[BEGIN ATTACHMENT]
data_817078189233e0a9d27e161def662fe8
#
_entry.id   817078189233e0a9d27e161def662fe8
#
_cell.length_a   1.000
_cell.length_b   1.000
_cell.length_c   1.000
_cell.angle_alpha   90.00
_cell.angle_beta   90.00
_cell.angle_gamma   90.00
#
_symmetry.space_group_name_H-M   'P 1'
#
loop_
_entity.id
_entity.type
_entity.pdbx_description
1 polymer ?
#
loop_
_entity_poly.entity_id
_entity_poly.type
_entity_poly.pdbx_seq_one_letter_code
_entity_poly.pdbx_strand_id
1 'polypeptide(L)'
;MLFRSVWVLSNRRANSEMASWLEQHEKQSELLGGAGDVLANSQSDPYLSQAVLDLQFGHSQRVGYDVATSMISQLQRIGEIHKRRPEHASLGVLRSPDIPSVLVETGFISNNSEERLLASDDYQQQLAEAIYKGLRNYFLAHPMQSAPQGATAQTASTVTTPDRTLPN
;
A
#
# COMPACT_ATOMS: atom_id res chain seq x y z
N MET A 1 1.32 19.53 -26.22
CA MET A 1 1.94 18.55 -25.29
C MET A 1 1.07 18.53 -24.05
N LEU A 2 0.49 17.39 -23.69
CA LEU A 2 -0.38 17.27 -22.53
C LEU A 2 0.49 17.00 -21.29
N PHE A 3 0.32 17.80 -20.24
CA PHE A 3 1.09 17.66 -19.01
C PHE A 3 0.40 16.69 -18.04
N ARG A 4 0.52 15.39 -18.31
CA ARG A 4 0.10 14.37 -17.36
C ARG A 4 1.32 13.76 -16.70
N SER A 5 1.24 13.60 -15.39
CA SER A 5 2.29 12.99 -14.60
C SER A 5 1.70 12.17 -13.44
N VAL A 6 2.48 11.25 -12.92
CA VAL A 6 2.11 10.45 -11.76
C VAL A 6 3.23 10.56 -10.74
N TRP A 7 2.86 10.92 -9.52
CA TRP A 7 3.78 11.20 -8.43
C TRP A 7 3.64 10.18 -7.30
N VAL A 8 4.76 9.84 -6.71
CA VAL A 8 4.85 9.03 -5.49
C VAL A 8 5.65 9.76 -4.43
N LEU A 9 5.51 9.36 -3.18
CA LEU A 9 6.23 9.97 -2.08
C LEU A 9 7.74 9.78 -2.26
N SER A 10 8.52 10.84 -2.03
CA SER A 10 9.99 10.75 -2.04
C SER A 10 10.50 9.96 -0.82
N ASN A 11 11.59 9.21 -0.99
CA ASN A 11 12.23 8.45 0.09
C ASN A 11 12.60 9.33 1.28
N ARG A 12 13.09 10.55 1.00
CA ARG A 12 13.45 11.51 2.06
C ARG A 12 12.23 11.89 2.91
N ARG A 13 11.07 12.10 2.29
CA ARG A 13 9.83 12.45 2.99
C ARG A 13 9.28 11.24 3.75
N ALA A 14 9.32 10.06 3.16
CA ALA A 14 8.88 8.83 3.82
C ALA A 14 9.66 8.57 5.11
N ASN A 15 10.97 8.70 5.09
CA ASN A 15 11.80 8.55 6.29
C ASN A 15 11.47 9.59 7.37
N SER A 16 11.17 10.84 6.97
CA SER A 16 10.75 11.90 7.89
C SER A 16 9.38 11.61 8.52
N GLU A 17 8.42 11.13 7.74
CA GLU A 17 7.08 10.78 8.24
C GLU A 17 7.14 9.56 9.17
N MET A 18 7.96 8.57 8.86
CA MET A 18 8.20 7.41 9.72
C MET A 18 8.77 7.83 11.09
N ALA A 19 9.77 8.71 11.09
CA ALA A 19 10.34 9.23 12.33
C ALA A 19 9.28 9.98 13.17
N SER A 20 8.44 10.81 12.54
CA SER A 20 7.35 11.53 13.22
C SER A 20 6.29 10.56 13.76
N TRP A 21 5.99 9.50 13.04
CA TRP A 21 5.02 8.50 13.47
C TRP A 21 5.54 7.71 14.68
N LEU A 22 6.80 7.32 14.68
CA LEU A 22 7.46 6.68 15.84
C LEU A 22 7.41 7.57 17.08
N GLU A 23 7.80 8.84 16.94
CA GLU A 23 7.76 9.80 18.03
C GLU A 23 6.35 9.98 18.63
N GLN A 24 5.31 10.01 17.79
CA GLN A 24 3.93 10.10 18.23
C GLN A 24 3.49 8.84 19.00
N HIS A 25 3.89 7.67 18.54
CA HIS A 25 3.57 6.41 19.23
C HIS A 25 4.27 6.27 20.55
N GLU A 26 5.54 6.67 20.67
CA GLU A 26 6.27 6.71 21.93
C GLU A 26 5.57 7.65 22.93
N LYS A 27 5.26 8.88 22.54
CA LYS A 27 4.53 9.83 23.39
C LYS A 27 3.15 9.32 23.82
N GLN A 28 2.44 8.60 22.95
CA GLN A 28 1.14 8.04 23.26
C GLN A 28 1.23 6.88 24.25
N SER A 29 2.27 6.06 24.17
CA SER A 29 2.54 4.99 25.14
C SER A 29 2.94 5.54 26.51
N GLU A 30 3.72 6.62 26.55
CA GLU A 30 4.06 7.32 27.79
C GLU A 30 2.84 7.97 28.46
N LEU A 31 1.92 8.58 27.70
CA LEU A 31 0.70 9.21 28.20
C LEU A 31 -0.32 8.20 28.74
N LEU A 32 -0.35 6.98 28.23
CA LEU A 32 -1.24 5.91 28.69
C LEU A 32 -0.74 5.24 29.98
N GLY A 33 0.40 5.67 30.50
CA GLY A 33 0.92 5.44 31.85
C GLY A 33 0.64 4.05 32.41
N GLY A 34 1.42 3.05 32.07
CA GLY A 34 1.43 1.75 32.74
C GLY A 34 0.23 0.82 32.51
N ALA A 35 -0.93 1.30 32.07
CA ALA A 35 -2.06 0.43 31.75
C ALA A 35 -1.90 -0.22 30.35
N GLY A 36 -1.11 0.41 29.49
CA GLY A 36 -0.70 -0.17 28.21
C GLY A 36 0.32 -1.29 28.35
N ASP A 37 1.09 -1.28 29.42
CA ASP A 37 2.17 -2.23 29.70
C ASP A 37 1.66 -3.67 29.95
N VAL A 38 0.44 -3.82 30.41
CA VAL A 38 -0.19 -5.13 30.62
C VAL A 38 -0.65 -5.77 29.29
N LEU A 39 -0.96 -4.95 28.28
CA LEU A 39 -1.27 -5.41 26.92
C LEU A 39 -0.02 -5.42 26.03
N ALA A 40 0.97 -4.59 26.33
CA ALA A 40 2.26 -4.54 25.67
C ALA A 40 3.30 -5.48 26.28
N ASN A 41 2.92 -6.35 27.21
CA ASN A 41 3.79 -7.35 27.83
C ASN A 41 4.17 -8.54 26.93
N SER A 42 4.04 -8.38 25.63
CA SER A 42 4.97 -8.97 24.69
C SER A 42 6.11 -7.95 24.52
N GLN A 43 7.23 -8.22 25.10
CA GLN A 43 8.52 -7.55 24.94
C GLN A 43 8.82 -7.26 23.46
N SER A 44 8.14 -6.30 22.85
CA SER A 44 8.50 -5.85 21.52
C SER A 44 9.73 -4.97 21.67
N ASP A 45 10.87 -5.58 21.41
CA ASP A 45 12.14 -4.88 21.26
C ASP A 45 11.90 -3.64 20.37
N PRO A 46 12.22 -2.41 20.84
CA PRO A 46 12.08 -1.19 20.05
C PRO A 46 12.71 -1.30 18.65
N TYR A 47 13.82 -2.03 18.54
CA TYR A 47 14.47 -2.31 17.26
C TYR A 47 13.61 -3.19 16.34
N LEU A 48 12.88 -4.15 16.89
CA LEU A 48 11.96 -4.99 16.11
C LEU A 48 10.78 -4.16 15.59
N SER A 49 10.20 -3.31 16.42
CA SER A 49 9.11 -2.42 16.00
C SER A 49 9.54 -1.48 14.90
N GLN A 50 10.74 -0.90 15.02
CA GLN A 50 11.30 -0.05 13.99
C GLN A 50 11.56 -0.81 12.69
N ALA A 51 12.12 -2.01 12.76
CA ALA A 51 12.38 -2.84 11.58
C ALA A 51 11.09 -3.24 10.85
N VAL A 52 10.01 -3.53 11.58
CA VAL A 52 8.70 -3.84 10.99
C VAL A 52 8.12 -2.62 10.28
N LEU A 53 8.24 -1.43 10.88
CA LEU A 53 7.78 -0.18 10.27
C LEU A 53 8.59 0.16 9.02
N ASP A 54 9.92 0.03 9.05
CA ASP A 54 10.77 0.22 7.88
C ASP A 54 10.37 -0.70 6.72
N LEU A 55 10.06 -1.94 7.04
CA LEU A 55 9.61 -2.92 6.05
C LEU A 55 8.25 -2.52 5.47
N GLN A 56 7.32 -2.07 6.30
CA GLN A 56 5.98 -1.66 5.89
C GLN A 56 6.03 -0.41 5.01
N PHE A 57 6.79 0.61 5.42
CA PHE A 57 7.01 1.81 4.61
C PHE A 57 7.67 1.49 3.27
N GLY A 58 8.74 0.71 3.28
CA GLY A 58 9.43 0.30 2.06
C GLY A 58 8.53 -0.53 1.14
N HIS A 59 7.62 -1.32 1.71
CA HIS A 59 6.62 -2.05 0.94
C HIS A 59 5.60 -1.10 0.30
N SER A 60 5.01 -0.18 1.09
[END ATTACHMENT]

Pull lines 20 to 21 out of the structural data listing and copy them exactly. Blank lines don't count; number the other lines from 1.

loop_
_entity_poly.entity_id